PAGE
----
It is clear to Snip that DLC is a solution that only knows winners. “Customers who choose DLC are paid for and houses are heated in an environmentally friendly way without the use of natural gas.”
Erik Barentsen, senior policy officer at the Dutch Datacenter Association confirms that the industry is constantly looking for useful use of the residual heat from data centers in the built environment. Residual heat from datacenters counts for real estate developers in the new BENG (Nearly Energy Neutral Building) rules, which makes residual heat from datacenter valuable. According to Barentsen, Direct Liquid Cooling is therefore “An interesting next step in which not only the cooling capacity per m2 but also the residual heat temperature of the datacenter will be increased. With the acceleration of the digital economy, a promising development in which innovation, economic growth and sustainability go hand in hand. “
Snip has experienced a quickly growing interest for the combination of DLC and the use of residual heat since the first media coverage on the subject. “Colleagues from the sector who look at the issue of residual heat, start asking questions. Because of the way we approach the issue, we have created a sustainable perspective for the future, especially in residential areas or office districts.”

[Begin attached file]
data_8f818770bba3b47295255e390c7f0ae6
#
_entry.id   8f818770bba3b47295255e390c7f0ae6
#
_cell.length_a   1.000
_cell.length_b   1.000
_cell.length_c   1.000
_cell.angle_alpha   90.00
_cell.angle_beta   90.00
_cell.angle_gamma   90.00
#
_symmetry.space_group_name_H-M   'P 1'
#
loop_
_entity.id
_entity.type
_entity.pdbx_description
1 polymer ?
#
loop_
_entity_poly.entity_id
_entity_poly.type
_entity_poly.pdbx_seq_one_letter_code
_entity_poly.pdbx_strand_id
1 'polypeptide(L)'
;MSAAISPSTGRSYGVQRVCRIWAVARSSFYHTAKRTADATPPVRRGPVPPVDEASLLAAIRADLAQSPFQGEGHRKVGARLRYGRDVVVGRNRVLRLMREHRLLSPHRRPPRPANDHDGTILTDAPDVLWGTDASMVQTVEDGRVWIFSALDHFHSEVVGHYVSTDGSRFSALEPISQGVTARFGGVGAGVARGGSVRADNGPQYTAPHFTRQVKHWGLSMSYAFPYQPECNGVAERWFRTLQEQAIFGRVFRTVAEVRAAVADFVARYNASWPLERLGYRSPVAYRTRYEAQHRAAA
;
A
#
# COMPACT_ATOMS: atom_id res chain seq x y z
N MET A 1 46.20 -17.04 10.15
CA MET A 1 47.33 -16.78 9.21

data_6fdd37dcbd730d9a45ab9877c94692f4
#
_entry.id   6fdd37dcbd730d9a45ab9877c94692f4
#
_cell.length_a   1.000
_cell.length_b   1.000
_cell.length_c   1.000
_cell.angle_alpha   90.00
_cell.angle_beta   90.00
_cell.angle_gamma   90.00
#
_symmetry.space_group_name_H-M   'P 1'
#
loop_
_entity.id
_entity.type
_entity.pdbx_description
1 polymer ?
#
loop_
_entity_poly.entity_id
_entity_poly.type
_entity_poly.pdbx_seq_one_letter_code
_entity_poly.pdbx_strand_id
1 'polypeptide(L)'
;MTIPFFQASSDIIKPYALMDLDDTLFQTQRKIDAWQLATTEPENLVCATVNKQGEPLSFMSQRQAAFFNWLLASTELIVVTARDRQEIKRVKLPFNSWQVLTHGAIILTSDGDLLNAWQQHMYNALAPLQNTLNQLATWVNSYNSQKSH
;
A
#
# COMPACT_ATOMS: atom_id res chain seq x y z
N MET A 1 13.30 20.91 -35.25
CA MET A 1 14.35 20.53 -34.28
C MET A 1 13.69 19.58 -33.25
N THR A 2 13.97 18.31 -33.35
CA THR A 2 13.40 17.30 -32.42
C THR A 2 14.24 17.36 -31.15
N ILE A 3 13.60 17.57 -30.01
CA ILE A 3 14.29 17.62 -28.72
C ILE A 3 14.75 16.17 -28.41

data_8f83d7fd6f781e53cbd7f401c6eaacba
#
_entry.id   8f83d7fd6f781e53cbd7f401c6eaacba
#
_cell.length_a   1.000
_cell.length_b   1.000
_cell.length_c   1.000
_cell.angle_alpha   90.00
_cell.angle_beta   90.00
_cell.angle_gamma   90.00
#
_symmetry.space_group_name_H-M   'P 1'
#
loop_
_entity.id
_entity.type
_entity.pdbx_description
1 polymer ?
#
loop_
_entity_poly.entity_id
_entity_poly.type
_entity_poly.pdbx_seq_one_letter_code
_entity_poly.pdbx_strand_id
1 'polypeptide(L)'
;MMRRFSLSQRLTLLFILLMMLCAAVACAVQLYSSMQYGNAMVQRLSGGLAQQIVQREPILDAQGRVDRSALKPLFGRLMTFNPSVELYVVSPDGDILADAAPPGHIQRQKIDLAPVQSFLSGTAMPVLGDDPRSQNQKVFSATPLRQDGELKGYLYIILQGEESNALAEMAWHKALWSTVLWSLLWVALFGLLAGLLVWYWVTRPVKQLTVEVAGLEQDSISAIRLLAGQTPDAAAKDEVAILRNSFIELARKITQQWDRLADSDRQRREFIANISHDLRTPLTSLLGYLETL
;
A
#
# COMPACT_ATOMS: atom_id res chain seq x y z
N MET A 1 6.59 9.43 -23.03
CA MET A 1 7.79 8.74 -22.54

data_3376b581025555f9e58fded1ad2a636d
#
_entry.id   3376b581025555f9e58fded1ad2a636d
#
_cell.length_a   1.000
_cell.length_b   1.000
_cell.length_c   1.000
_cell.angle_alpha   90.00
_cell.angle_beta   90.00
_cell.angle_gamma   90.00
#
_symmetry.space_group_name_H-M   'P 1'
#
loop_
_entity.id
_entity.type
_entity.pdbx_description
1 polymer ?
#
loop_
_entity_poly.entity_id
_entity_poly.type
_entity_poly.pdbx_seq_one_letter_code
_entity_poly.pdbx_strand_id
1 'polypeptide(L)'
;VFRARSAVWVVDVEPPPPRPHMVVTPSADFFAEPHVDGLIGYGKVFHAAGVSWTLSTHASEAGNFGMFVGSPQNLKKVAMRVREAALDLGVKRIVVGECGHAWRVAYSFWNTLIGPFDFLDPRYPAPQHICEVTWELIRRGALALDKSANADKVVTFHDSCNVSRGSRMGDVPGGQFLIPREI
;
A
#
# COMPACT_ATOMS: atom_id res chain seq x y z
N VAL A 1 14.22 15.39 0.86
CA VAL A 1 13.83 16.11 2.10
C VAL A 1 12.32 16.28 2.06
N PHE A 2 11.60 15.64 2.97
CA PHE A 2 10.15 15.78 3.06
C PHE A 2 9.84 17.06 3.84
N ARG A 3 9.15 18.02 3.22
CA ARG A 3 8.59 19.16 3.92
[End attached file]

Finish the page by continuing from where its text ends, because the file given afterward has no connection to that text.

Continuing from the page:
Snip also sees a lot of interest from companies looking for sustainable cloud solutions. Sectors like finance, in which Switch Datacenters is active for many years now, are impressed by the potential savings in money and CO2 for companies.
Snip calls upon operators, hosting companies and owners of datacenters, as well as municipal authorities, to fully exploit the advantages of DLC. “It requires a different way of thinking, but this reliable technology can be instrumental in to speed up the transition away from natural gas and contribute to the environmental goals.”
For more information on the subject and/or the advantages and options of this environmental and sustainable solution of Switch Datacenters Woerden can contact Gregor Snip or one of his colleagues.